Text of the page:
b) The cost of implementing the option,
c) The likelihood of success of each option,
d) The extent to which each option will prevent future damage, and avoid collateral damage as a result of implementing the option,
e) The extent to which each option benefits to each component of the natural resource and/or service,
f) The extent to which each option takes account of relevant social, economic and cultural concerns and other relevant factors specific to the locality,
g) The length of time it will take for the restoration of the environmental damage to be effective,
h) The extent to which each option achieves the restoration of site of the environmental damage,
i) The geographical linkage to the damaged site.
1.3.2. When evaluating the different identified remedial options, primary remedial measures that do not fully restore the damaged water or protected species or natural habitat to baseline or that restore it more slowly can be chosen. This decision can be taken only if the natural resources and/or services foregone at the primary site as a result of the decision are compensated for by increasing complementary or compensatory actions to provide a similar level of natural resources and/or services as were foregone. This will be the case, for example, when the equivalent natural resources and/or services could be provided elsewhere at a lower cost. These additional remedial measures shall be determined in accordance with the rules set out in section 1.2.2.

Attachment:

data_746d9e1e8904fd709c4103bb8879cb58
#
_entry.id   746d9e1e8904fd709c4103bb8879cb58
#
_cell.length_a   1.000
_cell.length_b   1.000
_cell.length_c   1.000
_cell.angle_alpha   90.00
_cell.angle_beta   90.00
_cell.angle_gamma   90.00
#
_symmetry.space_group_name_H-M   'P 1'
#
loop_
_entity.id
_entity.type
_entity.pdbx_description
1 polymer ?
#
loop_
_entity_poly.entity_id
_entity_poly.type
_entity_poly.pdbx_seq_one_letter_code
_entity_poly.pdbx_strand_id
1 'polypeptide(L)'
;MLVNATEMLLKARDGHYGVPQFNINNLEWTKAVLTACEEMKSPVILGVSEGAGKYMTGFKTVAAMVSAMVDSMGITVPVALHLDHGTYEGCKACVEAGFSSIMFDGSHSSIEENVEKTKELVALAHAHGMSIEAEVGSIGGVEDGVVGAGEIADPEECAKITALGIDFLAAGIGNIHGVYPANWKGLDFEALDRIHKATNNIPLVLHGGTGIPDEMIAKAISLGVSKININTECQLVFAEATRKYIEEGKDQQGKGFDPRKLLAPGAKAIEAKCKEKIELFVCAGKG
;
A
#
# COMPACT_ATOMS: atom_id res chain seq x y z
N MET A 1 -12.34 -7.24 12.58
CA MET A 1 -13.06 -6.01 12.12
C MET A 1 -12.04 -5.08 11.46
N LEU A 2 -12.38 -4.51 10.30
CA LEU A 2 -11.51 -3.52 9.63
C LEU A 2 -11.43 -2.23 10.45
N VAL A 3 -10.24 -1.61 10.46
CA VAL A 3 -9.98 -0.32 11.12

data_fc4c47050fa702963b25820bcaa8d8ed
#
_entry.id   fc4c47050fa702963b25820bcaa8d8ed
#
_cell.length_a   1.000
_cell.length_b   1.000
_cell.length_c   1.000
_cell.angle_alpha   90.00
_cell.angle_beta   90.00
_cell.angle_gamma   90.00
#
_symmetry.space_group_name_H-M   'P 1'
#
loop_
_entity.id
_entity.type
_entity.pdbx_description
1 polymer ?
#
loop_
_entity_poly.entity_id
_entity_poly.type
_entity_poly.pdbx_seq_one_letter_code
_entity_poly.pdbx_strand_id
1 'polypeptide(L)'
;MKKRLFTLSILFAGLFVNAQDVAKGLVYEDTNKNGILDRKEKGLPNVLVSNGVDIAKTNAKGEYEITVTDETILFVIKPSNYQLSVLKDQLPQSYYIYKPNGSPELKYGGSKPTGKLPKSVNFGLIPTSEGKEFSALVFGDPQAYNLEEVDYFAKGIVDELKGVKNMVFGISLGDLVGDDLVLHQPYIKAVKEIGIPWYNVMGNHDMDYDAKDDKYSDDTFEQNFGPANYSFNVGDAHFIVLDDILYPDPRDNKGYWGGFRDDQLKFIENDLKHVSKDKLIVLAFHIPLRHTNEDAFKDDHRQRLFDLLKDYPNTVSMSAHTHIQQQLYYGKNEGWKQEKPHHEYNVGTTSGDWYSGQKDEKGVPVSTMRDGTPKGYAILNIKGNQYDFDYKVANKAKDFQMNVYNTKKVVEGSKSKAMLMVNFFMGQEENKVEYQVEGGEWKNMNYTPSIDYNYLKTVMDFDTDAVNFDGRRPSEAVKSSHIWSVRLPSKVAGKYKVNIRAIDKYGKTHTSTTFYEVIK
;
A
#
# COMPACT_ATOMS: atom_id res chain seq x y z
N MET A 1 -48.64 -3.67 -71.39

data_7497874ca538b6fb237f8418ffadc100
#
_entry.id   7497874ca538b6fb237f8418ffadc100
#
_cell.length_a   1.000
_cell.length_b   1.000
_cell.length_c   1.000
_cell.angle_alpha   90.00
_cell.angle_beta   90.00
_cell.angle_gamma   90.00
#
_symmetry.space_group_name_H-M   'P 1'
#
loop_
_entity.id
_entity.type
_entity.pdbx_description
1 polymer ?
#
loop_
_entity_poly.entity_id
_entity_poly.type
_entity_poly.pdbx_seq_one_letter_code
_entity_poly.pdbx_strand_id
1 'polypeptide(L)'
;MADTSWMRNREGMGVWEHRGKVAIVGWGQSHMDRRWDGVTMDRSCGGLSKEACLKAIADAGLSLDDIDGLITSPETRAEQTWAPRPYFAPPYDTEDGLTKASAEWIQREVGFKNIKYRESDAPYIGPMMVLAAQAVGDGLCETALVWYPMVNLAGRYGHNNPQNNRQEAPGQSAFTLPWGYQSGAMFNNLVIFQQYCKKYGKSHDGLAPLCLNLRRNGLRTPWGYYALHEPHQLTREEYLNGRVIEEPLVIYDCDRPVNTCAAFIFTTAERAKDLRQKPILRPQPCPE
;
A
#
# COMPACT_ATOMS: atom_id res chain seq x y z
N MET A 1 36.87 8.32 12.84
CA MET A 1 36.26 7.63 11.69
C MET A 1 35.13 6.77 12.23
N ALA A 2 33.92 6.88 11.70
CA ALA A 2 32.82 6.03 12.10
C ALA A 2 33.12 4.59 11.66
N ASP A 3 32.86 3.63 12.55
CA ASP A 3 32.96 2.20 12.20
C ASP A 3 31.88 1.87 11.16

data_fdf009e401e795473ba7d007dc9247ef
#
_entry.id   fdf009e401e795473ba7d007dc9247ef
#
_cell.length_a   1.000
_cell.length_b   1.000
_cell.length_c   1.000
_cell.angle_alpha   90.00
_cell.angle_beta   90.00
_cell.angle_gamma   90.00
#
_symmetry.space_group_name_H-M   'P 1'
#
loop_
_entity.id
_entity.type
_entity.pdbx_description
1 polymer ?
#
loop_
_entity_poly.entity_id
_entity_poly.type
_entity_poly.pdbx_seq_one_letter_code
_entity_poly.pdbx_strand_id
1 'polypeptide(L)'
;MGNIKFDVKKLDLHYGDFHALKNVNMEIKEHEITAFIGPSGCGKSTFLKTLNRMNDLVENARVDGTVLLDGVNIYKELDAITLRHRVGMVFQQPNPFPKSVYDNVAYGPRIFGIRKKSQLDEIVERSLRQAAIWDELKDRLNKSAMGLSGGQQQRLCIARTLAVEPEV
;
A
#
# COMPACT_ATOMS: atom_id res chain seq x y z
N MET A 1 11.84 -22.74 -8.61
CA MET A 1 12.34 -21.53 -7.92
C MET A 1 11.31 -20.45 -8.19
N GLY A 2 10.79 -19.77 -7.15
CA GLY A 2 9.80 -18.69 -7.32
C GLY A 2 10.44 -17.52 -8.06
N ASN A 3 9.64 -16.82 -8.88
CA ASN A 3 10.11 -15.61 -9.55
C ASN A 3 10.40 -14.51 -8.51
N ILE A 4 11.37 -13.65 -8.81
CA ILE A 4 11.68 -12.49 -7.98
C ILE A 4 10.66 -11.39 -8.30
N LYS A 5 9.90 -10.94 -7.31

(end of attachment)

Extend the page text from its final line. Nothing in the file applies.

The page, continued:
1.3.3. Notwithstanding the rules set out in section 1.3.2. and in accordance with Article 7(3), the competent authority is entitled to decide that no further remedial measures should be taken if:
a) the remedial measures already taken secure that there is no longer any significant risk of adversely affecting human health, water or protected species and natural habitats, and